Excerpt from The Wildflowers of Canada, Algrove Publishing,
BLUE FLAG. IRIS VERSICOLOR. (IRIS FAMILY.)
Perennial, whole plant smooth; rootstocks contracted at
the nodes; stems rather stout; leaves quite long, equitant,
mostly clustered at the base of the stem; flowers on short
peduncles, large, blue; the three outer divisions of the perianth
variegated with yellow, spreading.
Blue flag is one of those hardy flowers that do not hide their
beauty in the darkness of woods, but parade it, as if conscious
of it, in the broad light of open meadows. We may well forgive
a certain lack of modesty in so handsome a plant. None of
the cultivated flags can surpass this native species in beauty
and grace of form. Some of our native species have the petals
prettily bearded, but in the blue flag, they are masked.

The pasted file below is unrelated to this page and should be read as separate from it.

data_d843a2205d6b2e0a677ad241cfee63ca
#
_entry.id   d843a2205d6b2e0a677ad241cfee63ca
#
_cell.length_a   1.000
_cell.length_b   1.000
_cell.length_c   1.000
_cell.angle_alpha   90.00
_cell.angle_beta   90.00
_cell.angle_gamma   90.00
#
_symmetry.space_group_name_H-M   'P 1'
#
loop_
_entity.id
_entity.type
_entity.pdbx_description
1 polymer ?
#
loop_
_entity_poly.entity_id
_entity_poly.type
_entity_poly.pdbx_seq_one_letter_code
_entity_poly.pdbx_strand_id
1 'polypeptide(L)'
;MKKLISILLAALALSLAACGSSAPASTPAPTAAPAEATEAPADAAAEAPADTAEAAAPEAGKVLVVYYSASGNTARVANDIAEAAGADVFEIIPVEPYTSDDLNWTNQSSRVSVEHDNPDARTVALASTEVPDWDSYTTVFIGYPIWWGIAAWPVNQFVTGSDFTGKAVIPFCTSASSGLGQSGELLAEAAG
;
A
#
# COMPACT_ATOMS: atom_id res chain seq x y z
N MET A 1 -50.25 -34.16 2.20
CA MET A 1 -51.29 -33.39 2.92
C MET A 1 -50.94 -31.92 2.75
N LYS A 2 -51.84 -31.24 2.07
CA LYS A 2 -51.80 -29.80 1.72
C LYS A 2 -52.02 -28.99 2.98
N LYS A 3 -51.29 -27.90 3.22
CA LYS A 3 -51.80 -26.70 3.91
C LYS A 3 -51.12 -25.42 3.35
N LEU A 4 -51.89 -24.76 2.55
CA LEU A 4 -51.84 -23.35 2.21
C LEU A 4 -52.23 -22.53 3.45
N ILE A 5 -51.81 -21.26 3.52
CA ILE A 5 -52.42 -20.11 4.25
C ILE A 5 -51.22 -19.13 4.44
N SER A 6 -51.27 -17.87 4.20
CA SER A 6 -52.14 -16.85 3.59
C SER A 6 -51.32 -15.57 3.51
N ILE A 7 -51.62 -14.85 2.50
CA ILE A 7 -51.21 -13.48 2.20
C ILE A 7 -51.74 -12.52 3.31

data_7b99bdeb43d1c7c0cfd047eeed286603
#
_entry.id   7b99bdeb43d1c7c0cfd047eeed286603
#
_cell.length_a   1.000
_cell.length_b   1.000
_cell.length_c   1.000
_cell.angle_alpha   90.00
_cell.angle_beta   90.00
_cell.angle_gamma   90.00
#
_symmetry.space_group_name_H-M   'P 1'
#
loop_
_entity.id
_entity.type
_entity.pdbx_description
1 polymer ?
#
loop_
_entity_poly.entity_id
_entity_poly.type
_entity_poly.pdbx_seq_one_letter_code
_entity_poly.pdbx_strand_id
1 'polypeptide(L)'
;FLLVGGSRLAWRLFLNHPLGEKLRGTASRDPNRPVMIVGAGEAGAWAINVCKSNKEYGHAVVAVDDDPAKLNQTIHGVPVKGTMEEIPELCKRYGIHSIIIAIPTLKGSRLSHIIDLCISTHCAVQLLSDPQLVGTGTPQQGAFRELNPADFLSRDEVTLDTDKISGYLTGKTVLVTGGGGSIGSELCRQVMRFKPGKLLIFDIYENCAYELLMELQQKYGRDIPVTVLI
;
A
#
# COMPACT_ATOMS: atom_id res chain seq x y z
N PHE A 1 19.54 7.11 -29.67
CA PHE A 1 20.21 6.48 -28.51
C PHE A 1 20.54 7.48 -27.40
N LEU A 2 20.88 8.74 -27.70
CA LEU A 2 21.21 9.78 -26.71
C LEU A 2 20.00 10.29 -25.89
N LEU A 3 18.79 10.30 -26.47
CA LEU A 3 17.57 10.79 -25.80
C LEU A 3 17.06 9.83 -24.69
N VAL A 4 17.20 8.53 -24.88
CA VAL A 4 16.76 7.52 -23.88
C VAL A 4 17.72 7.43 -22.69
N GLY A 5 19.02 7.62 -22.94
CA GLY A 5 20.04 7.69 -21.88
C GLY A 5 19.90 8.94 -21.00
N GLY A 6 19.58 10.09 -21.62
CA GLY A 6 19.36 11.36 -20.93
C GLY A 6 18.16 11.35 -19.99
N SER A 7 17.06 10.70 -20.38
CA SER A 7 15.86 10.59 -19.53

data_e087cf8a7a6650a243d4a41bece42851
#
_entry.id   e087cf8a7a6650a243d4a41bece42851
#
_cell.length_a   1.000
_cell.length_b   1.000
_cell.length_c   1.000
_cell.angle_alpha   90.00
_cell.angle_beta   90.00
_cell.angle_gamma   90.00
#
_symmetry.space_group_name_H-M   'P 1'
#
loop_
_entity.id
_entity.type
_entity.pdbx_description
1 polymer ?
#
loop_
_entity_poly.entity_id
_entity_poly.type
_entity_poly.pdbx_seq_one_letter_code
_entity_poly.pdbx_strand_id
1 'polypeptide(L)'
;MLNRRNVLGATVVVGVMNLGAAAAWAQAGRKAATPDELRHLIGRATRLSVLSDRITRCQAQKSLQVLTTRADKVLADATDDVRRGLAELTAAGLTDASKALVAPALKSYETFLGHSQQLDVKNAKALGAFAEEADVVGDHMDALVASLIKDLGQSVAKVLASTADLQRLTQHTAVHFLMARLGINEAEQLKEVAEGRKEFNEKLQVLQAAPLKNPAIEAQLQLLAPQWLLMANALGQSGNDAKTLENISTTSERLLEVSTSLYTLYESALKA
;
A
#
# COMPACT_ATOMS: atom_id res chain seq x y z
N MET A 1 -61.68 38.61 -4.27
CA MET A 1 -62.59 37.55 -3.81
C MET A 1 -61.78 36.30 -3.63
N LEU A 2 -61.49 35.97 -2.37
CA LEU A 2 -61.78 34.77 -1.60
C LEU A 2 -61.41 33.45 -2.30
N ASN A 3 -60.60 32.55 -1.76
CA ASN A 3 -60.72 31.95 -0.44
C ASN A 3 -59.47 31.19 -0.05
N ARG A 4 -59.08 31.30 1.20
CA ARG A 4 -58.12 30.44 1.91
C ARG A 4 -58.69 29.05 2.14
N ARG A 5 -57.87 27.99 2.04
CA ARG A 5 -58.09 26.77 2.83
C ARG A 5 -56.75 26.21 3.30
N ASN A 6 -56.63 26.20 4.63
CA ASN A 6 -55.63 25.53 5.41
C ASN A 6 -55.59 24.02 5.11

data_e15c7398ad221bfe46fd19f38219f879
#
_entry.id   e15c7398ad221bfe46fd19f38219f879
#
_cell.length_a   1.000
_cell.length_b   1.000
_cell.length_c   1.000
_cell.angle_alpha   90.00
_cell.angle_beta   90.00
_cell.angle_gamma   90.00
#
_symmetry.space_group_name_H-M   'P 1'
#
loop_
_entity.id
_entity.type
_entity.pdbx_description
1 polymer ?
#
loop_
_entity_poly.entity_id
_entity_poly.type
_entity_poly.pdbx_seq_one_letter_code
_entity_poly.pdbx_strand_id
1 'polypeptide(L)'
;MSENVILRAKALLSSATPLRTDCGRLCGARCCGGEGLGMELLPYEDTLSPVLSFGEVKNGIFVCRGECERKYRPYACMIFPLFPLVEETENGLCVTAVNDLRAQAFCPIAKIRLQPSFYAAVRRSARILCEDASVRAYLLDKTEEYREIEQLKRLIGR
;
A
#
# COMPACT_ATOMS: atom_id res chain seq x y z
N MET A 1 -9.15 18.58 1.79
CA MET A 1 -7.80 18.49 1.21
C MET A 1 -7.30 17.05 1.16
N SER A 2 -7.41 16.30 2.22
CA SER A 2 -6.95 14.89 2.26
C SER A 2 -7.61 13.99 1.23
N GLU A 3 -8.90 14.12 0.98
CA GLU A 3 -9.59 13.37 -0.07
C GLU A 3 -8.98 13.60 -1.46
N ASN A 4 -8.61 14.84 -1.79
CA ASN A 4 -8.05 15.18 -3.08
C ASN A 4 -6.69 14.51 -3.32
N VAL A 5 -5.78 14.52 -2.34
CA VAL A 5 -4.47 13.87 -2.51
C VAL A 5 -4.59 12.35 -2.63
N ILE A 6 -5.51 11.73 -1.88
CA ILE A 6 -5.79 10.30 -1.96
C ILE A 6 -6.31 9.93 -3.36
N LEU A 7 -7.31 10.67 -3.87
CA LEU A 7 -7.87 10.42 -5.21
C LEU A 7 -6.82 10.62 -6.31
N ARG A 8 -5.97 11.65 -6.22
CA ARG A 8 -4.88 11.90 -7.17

Iris versicolor grows from Canada south to the Gulf. It is
quite a common plant throughout its range, probably opening
its showy flowers in May or June. The root of the blue flag
is strongly astringent, forming the basis of several nostrums
in high repute among country folk.
The pretty name, Iris, is that of the attendant of
Juno who personified the rainbow. The wealth of color displayed
by these flowers well merits the name. They are veritable
rainbows of the earth. Versicolor means "of varied
colors." So the generic and specific names express pretty
much the same idea.